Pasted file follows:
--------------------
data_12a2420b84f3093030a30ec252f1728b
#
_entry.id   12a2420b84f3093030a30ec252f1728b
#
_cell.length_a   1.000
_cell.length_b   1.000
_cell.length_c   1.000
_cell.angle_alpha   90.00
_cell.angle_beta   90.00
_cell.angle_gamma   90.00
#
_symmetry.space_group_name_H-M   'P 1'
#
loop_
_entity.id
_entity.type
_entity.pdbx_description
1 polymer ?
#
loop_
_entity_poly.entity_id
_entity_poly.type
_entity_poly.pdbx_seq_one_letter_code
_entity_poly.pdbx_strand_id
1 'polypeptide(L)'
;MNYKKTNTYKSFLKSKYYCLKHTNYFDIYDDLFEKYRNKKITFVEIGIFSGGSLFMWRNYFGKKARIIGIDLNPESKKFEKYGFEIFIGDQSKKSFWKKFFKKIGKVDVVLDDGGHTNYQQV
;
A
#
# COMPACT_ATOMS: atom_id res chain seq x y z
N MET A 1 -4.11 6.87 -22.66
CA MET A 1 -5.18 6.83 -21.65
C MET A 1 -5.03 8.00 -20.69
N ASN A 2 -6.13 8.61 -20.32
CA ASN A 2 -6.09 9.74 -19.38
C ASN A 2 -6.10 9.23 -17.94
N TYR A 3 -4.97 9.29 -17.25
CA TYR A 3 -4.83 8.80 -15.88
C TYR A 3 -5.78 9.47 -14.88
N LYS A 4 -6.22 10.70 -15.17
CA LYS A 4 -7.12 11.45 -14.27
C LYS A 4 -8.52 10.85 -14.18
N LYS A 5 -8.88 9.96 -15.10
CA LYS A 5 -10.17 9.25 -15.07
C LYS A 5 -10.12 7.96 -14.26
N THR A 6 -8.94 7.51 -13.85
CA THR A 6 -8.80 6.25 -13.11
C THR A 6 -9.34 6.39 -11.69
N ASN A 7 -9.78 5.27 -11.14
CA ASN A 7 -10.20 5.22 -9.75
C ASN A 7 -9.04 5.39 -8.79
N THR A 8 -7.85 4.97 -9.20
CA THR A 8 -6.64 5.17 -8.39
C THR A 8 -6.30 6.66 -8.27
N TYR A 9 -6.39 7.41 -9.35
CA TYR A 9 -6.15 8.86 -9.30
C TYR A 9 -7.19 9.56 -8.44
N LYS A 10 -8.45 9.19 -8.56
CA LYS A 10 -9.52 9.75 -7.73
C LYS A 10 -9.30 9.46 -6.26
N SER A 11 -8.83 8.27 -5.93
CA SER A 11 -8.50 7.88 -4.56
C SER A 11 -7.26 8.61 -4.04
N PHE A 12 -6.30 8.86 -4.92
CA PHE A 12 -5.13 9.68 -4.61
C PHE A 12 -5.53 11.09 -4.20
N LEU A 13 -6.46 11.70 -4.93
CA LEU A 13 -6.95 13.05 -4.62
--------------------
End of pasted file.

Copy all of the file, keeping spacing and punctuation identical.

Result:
data_12a2420b84f3093030a30ec252f1728b
#
_entry.id   12a2420b84f3093030a30ec252f1728b
#
_cell.length_a   1.000
_cell.length_b   1.000
_cell.length_c   1.000
_cell.angle_alpha   90.00
_cell.angle_beta   90.00
_cell.angle_gamma   90.00
#
_symmetry.space_group_name_H-M   'P 1'
#
loop_
_entity.id
_entity.type
_entity.pdbx_description
1 polymer ?
#
loop_
_entity_poly.entity_id
_entity_poly.type
_entity_poly.pdbx_seq_one_letter_code
_entity_poly.pdbx_strand_id
1 'polypeptide(L)'
;MNYKKTNTYKSFLKSKYYCLKHTNYFDIYDDLFEKYRNKKITFVEIGIFSGGSLFMWRNYFGKKARIIGIDLNPESKKFEKYGFEIFIGDQSKKSFWKKFFKKIGKVDVVLDDGGHTNYQQV
;
A
#
# COMPACT_ATOMS: atom_id res chain seq x y z
N MET A 1 -4.11 6.87 -22.66
CA MET A 1 -5.18 6.83 -21.65
C MET A 1 -5.03 8.00 -20.69
N ASN A 2 -6.13 8.61 -20.32
CA ASN A 2 -6.09 9.74 -19.38
C ASN A 2 -6.10 9.23 -17.94
N TYR A 3 -4.97 9.29 -17.25
CA TYR A 3 -4.83 8.80 -15.88
C TYR A 3 -5.78 9.47 -14.88
N LYS A 4 -6.22 10.70 -15.17
CA LYS A 4 -7.12 11.45 -14.27
C LYS A 4 -8.52 10.85 -14.18
N LYS A 5 -8.88 9.96 -15.10
CA LYS A 5 -10.17 9.25 -15.07
C LYS A 5 -10.12 7.96 -14.26
N THR A 6 -8.94 7.51 -13.85
CA THR A 6 -8.80 6.25 -13.11
C THR A 6 -9.34 6.39 -11.69
N ASN A 7 -9.78 5.27 -11.14
CA ASN A 7 -10.20 5.22 -9.75
C ASN A 7 -9.04 5.39 -8.79
N THR A 8 -7.85 4.97 -9.20
CA THR A 8 -6.64 5.17 -8.39
C THR A 8 -6.30 6.66 -8.27
N TYR A 9 -6.39 7.41 -9.35
CA TYR A 9 -6.15 8.86 -9.30
C TYR A 9 -7.19 9.56 -8.44
N LYS A 10 -8.45 9.19 -8.56
CA LYS A 10 -9.52 9.75 -7.73
C LYS A 10 -9.30 9.46 -6.26
N SER A 11 -8.83 8.27 -5.93
CA SER A 11 -8.50 7.88 -4.56
C SER A 11 -7.26 8.61 -4.04
N PHE A 12 -6.30 8.86 -4.92
CA PHE A 12 -5.13 9.68 -4.61
C PHE A 12 -5.53 11.09 -4.20
N LEU A 13 -6.46 11.70 -4.93
CA LEU A 13 -6.95 13.05 -4.62